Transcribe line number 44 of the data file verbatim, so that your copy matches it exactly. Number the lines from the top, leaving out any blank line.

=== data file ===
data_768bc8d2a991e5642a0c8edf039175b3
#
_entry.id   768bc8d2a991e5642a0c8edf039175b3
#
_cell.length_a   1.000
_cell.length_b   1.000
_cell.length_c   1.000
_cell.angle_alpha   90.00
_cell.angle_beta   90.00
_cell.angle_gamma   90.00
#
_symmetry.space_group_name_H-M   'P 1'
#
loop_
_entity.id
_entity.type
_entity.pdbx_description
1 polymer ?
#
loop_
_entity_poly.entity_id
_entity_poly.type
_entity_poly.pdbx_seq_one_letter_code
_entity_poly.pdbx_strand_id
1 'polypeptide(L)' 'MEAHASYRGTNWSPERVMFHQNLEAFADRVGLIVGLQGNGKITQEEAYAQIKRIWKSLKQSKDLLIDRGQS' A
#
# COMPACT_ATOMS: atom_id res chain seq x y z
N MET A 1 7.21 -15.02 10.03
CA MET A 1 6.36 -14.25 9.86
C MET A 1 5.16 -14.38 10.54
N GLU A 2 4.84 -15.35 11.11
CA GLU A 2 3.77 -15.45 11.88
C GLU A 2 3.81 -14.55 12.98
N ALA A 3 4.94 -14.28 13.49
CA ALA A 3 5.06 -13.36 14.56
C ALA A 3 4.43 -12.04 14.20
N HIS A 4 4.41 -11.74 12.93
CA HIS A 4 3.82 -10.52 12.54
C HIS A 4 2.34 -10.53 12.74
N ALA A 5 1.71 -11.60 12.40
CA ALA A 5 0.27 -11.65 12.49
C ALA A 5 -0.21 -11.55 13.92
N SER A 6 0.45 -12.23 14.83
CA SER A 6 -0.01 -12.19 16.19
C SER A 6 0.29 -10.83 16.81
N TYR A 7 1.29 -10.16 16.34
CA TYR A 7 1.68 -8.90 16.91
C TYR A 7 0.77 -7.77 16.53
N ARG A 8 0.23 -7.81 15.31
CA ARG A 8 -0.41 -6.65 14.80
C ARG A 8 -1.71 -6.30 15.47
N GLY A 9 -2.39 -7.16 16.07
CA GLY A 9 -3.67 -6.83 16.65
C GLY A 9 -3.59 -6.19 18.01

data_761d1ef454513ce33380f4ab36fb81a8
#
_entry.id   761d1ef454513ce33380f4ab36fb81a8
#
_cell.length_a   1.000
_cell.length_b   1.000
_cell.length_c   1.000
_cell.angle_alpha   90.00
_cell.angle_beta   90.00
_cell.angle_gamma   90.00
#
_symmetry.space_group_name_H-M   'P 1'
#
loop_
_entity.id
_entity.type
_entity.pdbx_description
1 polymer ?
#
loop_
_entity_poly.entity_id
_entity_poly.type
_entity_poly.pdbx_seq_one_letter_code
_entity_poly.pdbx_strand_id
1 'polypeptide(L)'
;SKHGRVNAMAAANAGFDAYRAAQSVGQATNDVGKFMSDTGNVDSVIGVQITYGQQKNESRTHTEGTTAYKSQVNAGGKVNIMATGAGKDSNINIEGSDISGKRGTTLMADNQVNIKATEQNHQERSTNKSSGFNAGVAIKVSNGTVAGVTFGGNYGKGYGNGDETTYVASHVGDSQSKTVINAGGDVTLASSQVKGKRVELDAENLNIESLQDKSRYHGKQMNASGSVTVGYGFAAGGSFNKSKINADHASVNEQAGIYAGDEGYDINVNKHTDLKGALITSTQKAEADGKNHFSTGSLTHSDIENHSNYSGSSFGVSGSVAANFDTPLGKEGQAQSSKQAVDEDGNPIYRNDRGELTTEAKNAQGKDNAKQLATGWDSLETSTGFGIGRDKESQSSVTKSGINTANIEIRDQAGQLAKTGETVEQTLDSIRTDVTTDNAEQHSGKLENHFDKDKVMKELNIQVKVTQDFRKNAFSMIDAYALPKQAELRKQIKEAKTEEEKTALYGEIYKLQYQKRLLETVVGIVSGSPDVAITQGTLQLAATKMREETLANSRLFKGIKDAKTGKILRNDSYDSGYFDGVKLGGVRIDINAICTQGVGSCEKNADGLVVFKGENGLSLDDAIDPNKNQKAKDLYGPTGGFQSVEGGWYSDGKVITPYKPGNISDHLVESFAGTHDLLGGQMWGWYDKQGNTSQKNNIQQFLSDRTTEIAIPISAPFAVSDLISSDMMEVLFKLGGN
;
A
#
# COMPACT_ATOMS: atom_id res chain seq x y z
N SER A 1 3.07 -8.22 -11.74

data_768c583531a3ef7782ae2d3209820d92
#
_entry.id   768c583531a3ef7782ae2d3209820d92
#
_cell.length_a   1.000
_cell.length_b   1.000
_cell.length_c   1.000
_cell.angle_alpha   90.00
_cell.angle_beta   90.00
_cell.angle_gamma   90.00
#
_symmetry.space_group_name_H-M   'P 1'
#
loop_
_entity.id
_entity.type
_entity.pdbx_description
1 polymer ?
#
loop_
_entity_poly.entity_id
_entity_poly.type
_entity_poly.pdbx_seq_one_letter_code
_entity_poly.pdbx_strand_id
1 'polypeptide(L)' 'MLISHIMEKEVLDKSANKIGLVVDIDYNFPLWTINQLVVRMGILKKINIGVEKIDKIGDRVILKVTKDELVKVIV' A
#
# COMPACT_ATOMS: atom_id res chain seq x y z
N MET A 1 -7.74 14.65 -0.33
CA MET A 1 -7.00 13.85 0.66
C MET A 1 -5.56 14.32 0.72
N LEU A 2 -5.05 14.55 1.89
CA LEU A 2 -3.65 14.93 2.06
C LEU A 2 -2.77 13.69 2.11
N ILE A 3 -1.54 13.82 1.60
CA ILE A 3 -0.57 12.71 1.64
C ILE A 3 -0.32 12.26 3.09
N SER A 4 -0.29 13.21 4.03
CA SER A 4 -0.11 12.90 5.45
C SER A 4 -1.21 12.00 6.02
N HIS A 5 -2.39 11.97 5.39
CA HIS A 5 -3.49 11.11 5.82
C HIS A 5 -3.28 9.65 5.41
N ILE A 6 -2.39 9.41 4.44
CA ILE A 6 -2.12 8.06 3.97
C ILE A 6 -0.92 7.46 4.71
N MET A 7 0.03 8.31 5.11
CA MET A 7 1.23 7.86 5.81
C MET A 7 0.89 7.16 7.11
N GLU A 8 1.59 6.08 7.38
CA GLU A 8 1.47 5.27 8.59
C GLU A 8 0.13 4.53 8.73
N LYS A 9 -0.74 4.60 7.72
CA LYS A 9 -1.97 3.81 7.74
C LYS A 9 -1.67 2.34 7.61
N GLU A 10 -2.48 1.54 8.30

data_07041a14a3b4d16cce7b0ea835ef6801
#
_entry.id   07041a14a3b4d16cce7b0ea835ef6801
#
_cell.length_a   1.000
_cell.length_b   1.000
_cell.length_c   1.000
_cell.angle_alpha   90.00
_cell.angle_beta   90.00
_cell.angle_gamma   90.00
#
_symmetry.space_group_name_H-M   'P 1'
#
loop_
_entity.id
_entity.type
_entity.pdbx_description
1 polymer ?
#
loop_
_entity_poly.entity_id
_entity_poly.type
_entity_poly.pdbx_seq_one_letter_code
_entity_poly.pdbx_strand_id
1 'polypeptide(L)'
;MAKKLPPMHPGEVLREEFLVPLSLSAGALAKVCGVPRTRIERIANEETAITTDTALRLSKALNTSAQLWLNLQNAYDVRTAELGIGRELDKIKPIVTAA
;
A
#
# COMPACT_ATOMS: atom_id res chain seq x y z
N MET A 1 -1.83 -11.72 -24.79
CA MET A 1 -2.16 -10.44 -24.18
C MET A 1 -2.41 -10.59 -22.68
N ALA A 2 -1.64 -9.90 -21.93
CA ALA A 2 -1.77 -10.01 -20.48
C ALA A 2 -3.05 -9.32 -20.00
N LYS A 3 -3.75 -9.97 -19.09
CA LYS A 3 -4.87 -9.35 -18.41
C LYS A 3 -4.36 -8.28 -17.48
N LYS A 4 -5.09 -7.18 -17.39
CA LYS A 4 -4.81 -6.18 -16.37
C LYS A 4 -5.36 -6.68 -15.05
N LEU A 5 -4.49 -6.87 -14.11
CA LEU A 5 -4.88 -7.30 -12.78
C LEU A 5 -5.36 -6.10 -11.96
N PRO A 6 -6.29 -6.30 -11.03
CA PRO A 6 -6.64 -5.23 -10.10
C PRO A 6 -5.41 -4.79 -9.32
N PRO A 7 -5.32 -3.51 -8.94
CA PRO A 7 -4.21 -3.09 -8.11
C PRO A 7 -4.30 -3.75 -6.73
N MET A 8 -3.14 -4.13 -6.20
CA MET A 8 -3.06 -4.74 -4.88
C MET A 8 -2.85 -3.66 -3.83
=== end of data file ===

CA SER A 6 -0.01 -12.19 16.19